Either/Or by Elif Batuman

Full disclosure: Elif Batuman’s debut novel, The Idiot, is in my top five favourite books of all time. It takes place in 1995 and follows Selin, a Turkish American woman during her freshman year at Harvard. Intellectual, and possibly romantic, emails are exchanged. Wiser and more experienced women are befriended. And some Hungarians learn English. It’s a riot.

Either/Or continues where The Idiot left off. Selin starts her sophomore year at Harvard, still fixated on her strange – and unsatisfying – encounters with the older mathematics student Ivan from the summer. I don’t think I’ve ever encountered a character who has felt as real to me as Selin, so I was thrilled to have this chance to see her back at Harvard, a little bit older and, hopefully, a little bit wiser.

But Selin is as confused as ever. Taking inspiration from Kierkegaard and Pushkin, she attempts to live an ‘aesthetic life’ while navigating the fallout from her fixation on Ivan. This philosophical pursuit is somewhat inhibited by another collegiate rite of passage: losing one’s virginity. The novel, once again, culminates with a summer abroad, with Selin questioning the seemingly universal importance of parties, alcohol and sex.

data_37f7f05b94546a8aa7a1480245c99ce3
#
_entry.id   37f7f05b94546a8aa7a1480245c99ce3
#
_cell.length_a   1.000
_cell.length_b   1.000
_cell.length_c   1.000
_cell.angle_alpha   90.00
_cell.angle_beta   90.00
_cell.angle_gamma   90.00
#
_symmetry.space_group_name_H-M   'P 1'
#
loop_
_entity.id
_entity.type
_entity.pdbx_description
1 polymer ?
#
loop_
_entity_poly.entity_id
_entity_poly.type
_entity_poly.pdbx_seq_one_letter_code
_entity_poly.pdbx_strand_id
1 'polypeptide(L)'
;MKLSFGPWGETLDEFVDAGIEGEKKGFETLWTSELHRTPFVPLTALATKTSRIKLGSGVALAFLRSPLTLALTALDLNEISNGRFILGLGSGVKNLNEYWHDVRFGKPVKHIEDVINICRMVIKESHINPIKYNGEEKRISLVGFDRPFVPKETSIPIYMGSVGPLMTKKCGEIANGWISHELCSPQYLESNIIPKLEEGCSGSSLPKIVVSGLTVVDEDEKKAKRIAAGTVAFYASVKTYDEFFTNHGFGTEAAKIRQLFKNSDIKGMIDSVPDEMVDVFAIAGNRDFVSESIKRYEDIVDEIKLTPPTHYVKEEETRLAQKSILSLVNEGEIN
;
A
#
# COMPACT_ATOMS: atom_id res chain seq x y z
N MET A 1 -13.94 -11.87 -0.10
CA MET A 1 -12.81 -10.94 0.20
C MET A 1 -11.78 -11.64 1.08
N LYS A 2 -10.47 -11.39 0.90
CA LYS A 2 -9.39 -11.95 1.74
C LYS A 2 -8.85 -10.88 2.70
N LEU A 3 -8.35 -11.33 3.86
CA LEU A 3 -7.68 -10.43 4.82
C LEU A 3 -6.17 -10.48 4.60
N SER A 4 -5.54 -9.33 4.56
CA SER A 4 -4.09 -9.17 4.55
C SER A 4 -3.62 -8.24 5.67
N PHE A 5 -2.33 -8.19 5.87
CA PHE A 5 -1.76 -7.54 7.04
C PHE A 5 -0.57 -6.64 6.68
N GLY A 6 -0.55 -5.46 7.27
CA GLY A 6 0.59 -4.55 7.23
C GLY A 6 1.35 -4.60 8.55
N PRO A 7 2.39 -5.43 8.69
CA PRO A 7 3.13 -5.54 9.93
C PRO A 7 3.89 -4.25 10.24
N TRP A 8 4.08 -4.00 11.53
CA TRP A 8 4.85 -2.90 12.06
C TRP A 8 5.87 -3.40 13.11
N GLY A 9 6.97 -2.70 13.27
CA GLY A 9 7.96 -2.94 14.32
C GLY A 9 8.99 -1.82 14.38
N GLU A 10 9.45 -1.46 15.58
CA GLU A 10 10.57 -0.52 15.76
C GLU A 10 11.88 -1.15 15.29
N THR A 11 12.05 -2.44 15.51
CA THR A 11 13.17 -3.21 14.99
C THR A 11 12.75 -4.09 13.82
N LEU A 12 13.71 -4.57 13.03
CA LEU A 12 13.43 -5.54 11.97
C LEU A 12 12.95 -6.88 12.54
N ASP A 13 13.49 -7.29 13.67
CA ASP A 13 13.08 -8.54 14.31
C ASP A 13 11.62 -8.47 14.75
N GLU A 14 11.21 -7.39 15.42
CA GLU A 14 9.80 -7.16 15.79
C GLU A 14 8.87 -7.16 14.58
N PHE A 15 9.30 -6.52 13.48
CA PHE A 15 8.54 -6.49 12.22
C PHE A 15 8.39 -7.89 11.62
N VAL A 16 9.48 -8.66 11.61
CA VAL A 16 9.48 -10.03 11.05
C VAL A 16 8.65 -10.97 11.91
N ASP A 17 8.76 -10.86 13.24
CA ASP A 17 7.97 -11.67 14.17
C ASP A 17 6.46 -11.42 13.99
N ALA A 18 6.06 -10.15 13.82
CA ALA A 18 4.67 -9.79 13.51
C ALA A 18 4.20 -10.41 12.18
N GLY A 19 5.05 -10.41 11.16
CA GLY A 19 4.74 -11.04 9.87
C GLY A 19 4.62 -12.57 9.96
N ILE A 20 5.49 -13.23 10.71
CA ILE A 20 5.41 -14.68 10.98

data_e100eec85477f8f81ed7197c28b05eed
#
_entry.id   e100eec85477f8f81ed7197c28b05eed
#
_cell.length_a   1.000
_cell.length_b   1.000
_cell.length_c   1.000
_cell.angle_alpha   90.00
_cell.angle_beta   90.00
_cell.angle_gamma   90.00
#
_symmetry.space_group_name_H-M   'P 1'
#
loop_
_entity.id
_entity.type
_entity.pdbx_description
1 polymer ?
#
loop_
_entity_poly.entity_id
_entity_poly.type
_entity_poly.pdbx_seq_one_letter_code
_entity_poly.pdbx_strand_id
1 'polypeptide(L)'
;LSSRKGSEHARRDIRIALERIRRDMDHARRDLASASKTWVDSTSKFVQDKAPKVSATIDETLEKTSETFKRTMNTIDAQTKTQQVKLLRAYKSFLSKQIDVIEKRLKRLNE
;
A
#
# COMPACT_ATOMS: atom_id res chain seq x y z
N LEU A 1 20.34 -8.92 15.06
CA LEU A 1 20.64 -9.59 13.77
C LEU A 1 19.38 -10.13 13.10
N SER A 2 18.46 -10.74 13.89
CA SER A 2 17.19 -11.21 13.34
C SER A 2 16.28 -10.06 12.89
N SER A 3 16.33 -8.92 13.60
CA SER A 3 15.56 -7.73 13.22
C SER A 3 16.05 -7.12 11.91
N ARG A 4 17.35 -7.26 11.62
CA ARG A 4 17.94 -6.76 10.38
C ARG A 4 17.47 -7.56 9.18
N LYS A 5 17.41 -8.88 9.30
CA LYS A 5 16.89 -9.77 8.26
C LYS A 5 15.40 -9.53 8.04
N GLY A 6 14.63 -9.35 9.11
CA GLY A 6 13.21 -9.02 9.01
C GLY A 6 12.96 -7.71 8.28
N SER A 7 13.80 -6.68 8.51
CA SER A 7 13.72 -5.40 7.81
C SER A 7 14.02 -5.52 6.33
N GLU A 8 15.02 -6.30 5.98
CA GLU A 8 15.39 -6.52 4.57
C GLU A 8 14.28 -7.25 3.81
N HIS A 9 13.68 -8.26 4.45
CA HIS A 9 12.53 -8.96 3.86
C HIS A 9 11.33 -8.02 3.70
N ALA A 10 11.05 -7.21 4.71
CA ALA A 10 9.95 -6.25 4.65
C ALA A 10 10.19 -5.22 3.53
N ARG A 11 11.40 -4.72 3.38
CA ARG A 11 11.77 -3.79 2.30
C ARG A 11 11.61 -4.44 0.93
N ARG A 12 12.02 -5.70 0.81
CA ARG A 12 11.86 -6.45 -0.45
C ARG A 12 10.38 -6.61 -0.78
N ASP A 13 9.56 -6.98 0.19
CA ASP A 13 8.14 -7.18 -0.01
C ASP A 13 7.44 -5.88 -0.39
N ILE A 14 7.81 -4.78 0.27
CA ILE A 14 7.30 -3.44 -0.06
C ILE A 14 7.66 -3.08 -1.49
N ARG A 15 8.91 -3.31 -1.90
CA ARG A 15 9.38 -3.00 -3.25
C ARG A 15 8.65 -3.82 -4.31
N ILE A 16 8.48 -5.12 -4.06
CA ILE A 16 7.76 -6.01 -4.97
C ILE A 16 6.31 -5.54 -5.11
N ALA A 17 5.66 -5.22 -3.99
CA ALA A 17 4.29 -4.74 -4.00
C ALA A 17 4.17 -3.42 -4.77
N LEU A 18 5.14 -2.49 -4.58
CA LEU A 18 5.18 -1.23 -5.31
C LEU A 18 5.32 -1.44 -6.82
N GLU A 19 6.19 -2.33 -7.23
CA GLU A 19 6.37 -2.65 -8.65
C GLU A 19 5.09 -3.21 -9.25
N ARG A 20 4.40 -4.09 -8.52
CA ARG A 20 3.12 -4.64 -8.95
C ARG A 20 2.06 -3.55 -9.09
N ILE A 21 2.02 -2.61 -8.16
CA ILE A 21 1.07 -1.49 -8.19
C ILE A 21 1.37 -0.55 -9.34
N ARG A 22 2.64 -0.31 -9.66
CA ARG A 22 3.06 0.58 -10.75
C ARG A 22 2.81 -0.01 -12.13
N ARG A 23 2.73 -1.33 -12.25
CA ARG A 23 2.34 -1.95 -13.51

I’m not going to lie; I wasn’t as compelled by Selin’s story this time around. It seemed to lack a certain je ne sais quoi that Batuman’s debut had for me. Maybe, like Selin, I just missed Ivan, and maybe my expectations were set ridiculously high. That being said, if Batuman decides to write subsequent novels of Selin’s undergrad (followed by postgrad and post-postgrad) experience, I’ll still be first in line to read them. Do yourselves a favour: if you haven’t already done so, read The Idiot. And if you’ve already read that one, then you’ll be psychically and physically compelled to read this one. #SELINFOREVER

Tristen Brudy is from Readings Carlton

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Elif Batuman

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